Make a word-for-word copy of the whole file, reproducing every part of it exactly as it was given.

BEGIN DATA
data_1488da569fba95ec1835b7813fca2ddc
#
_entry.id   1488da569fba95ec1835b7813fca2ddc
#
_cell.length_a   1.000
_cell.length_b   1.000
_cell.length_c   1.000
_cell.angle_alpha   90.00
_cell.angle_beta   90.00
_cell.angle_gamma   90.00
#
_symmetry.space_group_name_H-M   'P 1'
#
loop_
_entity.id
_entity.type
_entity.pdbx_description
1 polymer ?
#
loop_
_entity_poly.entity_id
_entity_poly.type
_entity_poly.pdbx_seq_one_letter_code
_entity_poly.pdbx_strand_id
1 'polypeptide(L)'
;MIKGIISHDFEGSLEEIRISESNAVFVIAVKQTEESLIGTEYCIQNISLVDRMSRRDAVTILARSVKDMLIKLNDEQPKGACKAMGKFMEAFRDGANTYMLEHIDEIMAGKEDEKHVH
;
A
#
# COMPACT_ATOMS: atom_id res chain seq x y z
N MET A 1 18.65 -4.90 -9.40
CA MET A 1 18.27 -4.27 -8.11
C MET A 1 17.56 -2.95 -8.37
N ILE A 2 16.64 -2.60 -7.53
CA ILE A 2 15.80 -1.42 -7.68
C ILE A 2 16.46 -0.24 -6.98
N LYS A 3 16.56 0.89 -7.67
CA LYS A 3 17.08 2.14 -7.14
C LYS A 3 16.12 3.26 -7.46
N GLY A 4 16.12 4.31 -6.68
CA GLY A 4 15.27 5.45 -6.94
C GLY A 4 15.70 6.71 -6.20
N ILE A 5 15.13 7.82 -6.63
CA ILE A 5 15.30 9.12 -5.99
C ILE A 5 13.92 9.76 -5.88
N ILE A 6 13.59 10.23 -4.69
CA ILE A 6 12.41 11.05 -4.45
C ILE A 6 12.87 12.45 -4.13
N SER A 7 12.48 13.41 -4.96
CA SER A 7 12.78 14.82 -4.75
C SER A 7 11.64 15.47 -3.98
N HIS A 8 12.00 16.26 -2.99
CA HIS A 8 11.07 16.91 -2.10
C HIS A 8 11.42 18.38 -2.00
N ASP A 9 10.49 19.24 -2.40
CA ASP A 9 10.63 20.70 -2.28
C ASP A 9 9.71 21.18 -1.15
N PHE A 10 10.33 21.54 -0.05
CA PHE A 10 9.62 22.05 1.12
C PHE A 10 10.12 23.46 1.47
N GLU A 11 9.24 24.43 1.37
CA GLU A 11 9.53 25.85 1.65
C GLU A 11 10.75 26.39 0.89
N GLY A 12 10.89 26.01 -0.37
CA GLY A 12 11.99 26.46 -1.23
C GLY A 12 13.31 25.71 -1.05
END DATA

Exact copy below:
data_1488da569fba95ec1835b7813fca2ddc
#
_entry.id   1488da569fba95ec1835b7813fca2ddc
#
_cell.length_a   1.000
_cell.length_b   1.000
_cell.length_c   1.000
_cell.angle_alpha   90.00
_cell.angle_beta   90.00
_cell.angle_gamma   90.00
#
_symmetry.space_group_name_H-M   'P 1'
#
loop_
_entity.id
_entity.type
_entity.pdbx_description
1 polymer ?
#
loop_
_entity_poly.entity_id
_entity_poly.type
_entity_poly.pdbx_seq_one_letter_code
_entity_poly.pdbx_strand_id
1 'polypeptide(L)'
;MIKGIISHDFEGSLEEIRISESNAVFVIAVKQTEESLIGTEYCIQNISLVDRMSRRDAVTILARSVKDMLIKLNDEQPKGACKAMGKFMEAFRDGANTYMLEHIDEIMAGKEDEKHVH
;
A
#
# COMPACT_ATOMS: atom_id res chain seq x y z
N MET A 1 18.65 -4.90 -9.40
CA MET A 1 18.27 -4.27 -8.11
C MET A 1 17.56 -2.95 -8.37
N ILE A 2 16.64 -2.60 -7.53
CA ILE A 2 15.80 -1.42 -7.68
C ILE A 2 16.46 -0.24 -6.98
N LYS A 3 16.56 0.89 -7.67
CA LYS A 3 17.08 2.14 -7.14
C LYS A 3 16.12 3.26 -7.46
N GLY A 4 16.12 4.31 -6.68
CA GLY A 4 15.27 5.45 -6.94
C GLY A 4 15.70 6.71 -6.20
N ILE A 5 15.13 7.82 -6.63
CA ILE A 5 15.30 9.12 -5.99
C ILE A 5 13.92 9.76 -5.88
N ILE A 6 13.59 10.23 -4.69
CA ILE A 6 12.41 11.05 -4.45
C ILE A 6 12.87 12.45 -4.13
N SER A 7 12.48 13.41 -4.96
CA SER A 7 12.78 14.82 -4.75
C SER A 7 11.64 15.47 -3.98
N HIS A 8 12.00 16.26 -2.99
CA HIS A 8 11.07 16.91 -2.10
C HIS A 8 11.42 18.38 -2.00
N ASP A 9 10.49 19.24 -2.40
CA ASP A 9 10.63 20.70 -2.28
C ASP A 9 9.71 21.18 -1.15
N PHE A 10 10.33 21.54 -0.05
CA PHE A 10 9.62 22.05 1.12
C PHE A 10 10.12 23.46 1.47
N GLU A 11 9.24 24.43 1.37
CA GLU A 11 9.53 25.85 1.65
C GLU A 11 10.75 26.39 0.89
N GLY A 12 10.89 26.01 -0.37
CA GLY A 12 11.99 26.46 -1.23
C GLY A 12 13.31 25.71 -1.05